An alternative for Days Sales in Inventory for service companies is something I coined Days Sales of Service. For products companies, you should utilizes DSI; however, for services companies you usually don't carry inventory.

    Days Sales of Service = Service Conversion Period = Sales / (Sales General and Administrative Expenses / 360)

    Days Sales of Service is the average time required to convert employee work expenses and then sell those services. A financial measure of a company's performance that gives investors an idea of how long it takes a company to turn its employee work expenses (including Research & Development expenses if applicable) into sales. Generally, the lower (shorter) the DSS the better, but it is important to note that the average DSS varies from one industry to another.

    CCC for services companies = Days Sales Outstanding + Days Sales of Service - Days Payable Outstanding

    Returns

    Please note that you should compare the company's return to its competitors, industry and sector when you are evaluating a company's returns. Each company operates in a different industry and sector. Therefore results across different industries and sectors carry different risks, returns and averages.

    Return on Equity:

    Return on Equity measures the efficiency with which a company uses shareholders' equity and is a great overall measure on returns on capital. (Note: A flaw in using ROE is a company can take on a lot of debt and boost ROE without becoming more profitable therefore you should look at Return on Invested Capital).

    ROE = Net Income / Shareholder's Equity

    Return on Assets:

    Return on Assets measures how much income a company generates per dollar of assets. Investopedia define ROA as follows: "An indicator of how profitable a company is relative to its total assets. ROA gives an idea as to how efficient management is at using its assets to generate earnings. Calculated by dividing a company's annual earnings by its total assets, ROA is displayed as a percentage. Sometimes this is referred to as 'return on investment'."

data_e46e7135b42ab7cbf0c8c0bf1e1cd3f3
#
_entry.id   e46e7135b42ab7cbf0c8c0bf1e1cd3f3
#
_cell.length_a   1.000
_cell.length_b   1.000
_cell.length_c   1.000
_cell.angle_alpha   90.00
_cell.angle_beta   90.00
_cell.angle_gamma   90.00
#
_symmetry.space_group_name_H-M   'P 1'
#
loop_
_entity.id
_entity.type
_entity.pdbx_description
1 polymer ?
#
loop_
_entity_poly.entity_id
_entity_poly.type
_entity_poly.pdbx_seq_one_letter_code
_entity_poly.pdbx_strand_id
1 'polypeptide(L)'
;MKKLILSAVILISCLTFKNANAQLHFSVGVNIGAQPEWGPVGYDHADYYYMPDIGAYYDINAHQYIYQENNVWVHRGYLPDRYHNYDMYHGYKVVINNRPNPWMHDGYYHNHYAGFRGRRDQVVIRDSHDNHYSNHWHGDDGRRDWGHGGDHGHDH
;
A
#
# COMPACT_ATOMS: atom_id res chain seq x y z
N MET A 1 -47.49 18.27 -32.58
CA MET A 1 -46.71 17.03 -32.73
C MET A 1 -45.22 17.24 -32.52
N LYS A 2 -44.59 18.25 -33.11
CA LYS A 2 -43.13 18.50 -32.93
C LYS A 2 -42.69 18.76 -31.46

ROA = Net Income / Total Assets

    Return on Invested Capital:

    Return on Invested Capital combines the best in both worlds by measuring the return on all capital invested in the firm (both debt and equity). Does the company show a consistently high return on total capital (above 12%)?

    ROIC = (Net Income - Dividends) / Total Capital

    Return on Capital:

    ROC = EBIT / (Net Working Capital + Net Fixed Assets)

    EBIT is used because companies operate with different levels of debt and differing tax rates. By using EBIT, you can compare the operating earnings of different companies without the distortions arising from differences in tax rates and debt levels.

    Net Working Capital + Net Fixed Assets (or tangible capital employed) was used in place of total assets (used in ROA) or equity (used in a ROE). Figures out how much capital is actually needed to conduct the company's business. Net Working Capital is used because a company has to fund receivables and inventory. Net Fixed Asset is used because a company has to fund the purchase of fixed assets to conduct business (i.e. real estate, plant and equipment).

    Return of Free Cash Flow per Sales:

    Free Cash Flow = Cash Flow from Operations - Capital Spending

    Return of Free Cash Flow per Sales = FCF / Sales

    Anything above 5% is doing a solid job at generating excess cash. Combining this ratio with ROE, you can divide companies into 4 categories.

     

    High ROE

    Low ROE

    FCF / Sales > 5%

    1

    2

    FCF / Sales <= 5%

    3

    4

    Companies in Quadrant 1 are likely Wide Economic Moat companies; companies in Quadrants 2 and 3 are less desirable; while companies in Quadrants 4 likely the least desirable companies.

    Valuations

    Value the Company

    Identifying good healthy companies is the first step by analyzing the Effective Profits, Efficient Cash Conversion Cycle, and Returns. The second step is determining if it is a good stock to invest. To determine if the company would be a good investment you need to value the company and compare your valuation of the company's worth to its current market value. One tool that helps you value a company is the Discounted Cash Flow method.